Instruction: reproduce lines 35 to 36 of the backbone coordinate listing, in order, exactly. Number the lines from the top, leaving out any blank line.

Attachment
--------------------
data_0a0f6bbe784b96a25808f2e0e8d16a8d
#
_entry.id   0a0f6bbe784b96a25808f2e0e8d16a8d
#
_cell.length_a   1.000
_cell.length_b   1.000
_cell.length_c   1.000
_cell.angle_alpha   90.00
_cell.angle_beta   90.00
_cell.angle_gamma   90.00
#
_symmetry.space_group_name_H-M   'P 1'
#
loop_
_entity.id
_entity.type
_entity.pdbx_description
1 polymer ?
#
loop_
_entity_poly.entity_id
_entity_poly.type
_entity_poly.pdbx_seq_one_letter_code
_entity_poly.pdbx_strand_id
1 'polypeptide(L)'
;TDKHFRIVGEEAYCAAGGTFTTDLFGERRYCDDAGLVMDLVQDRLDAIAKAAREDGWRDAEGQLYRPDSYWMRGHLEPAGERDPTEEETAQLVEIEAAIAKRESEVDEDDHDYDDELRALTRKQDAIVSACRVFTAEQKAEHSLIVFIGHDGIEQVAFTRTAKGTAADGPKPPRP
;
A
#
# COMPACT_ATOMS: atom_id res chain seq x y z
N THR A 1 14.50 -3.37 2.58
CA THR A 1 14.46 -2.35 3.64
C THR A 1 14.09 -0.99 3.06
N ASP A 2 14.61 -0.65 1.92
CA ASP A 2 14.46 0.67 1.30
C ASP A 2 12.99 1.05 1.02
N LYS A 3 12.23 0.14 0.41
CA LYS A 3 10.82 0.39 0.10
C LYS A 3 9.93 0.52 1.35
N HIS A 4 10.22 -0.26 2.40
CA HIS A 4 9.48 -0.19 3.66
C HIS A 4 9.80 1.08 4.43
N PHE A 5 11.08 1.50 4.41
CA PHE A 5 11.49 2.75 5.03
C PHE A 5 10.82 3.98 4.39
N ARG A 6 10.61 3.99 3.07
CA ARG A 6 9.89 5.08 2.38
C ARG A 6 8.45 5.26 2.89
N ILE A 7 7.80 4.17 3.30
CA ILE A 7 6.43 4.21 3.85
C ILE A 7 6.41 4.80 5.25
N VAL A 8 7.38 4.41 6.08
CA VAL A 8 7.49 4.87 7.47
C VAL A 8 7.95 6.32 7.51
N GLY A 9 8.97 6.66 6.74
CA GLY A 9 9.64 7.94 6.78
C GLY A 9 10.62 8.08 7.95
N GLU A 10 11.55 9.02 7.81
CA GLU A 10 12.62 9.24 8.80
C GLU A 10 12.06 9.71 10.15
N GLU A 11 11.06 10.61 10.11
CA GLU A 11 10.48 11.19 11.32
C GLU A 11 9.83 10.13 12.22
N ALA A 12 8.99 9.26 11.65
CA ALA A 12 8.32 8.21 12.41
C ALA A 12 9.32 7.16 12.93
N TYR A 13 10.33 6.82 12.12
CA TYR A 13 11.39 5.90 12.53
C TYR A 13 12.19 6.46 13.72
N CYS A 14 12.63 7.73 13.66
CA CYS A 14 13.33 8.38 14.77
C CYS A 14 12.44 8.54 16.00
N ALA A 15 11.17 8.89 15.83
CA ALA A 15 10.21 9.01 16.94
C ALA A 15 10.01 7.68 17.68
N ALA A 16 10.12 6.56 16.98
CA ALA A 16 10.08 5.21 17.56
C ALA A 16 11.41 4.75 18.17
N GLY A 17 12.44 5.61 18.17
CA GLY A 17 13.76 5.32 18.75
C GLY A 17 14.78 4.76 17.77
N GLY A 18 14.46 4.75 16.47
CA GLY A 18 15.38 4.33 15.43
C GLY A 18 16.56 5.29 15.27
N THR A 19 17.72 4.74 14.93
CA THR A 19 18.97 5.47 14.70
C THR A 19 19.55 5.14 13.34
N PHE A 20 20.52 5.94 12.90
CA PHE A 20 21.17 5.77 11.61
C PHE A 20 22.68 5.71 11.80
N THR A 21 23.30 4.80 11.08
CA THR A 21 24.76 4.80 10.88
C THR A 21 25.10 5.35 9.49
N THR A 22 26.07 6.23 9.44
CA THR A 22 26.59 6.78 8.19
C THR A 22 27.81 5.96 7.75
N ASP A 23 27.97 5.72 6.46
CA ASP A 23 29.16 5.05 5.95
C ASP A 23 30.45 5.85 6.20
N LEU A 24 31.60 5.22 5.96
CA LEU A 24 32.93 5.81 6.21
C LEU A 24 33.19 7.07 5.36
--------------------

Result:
CA ASP A 2 14.46 0.67 1.30
C ASP A 2 12.99 1.05 1.02